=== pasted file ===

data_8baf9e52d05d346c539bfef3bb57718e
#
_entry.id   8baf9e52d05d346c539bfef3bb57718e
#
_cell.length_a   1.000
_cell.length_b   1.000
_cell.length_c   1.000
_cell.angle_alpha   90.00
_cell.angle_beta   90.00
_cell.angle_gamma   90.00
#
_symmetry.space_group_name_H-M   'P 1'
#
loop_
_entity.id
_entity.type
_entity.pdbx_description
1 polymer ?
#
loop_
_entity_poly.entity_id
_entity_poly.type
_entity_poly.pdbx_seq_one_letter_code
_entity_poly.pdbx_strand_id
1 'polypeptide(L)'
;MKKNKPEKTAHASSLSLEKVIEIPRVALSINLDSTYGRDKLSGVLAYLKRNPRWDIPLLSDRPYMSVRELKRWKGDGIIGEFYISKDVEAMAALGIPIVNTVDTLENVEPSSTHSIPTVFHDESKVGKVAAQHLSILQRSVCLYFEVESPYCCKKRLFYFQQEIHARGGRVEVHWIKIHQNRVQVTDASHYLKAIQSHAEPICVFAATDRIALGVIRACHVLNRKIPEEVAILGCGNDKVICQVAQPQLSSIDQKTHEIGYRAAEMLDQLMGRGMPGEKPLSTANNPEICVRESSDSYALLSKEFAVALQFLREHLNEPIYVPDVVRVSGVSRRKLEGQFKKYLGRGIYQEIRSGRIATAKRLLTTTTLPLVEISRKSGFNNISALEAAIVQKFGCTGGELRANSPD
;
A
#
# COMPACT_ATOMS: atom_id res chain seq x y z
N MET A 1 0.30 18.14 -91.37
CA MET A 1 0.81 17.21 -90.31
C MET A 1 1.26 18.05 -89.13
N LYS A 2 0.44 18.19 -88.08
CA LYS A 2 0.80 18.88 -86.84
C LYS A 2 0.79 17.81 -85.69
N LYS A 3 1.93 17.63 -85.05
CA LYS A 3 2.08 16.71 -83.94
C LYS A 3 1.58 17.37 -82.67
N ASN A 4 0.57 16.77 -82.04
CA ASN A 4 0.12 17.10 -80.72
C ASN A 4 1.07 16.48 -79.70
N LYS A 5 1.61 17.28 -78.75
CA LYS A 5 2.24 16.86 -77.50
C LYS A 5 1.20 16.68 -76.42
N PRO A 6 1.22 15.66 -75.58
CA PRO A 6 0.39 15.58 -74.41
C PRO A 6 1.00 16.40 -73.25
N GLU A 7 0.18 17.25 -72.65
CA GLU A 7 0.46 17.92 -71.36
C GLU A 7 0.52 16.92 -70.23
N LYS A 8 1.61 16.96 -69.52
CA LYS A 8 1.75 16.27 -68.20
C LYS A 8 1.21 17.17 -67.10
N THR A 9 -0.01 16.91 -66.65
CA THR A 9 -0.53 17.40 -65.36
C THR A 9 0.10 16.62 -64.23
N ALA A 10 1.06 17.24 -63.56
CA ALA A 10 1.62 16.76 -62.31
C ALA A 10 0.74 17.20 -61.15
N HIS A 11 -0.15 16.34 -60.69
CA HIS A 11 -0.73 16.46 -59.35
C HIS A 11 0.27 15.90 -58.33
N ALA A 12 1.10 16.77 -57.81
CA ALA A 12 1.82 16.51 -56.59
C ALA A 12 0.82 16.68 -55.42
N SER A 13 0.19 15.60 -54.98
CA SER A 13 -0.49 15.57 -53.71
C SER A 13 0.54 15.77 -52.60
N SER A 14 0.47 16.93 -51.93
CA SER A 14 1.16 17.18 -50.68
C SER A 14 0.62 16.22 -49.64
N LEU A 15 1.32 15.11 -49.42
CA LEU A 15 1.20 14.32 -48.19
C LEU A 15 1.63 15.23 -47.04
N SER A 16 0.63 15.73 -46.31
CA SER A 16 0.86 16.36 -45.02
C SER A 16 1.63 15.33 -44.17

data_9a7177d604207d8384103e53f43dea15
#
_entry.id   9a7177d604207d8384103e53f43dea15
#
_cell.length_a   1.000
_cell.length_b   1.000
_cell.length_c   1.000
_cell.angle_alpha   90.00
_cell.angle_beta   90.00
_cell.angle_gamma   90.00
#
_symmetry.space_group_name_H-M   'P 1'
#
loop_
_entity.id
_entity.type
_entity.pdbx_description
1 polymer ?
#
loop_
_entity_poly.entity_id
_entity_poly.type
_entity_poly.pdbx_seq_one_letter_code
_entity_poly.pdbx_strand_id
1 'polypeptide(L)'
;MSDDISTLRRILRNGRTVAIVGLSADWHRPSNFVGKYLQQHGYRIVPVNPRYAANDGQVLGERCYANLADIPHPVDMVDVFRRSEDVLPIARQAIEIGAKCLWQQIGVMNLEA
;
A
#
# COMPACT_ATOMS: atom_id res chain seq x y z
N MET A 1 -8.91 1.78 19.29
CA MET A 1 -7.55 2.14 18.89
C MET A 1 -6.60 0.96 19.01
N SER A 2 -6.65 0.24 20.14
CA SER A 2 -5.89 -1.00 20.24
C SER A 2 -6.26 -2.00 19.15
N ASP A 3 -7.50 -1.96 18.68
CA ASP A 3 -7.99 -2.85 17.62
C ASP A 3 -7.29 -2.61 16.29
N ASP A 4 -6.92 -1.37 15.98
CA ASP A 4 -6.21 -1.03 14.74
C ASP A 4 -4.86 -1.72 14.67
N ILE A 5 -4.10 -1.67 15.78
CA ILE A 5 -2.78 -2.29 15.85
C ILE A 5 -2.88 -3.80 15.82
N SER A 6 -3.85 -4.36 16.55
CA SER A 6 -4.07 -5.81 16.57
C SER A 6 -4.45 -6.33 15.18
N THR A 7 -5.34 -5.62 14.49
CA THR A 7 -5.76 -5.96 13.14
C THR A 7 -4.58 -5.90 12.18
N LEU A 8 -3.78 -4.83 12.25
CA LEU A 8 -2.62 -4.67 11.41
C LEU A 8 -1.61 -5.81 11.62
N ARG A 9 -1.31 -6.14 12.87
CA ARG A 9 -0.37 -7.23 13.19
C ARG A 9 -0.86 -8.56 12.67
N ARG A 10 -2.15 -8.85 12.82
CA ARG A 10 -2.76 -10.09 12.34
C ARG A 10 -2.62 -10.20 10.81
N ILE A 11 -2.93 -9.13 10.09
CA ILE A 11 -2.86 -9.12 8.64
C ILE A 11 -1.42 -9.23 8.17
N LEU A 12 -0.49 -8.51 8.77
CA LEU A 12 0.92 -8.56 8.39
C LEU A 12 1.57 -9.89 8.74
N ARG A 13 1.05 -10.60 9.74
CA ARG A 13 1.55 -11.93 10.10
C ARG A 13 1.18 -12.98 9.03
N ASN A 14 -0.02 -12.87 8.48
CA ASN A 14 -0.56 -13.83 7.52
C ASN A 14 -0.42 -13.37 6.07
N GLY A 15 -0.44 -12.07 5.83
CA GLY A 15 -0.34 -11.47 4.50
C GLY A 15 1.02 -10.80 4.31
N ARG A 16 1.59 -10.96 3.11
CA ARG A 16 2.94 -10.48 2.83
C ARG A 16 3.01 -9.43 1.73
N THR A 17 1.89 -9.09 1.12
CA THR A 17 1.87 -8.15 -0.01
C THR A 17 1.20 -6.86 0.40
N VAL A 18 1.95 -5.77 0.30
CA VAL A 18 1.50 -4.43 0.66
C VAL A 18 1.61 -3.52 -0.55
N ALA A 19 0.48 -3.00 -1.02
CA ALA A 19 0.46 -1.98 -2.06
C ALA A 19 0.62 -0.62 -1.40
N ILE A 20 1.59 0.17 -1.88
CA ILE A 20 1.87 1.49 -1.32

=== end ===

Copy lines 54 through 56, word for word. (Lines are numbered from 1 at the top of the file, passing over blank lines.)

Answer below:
C LYS A 8 1.21 17.17 -67.10
N THR A 9 -0.01 16.91 -66.65
CA THR A 9 -0.53 17.40 -65.36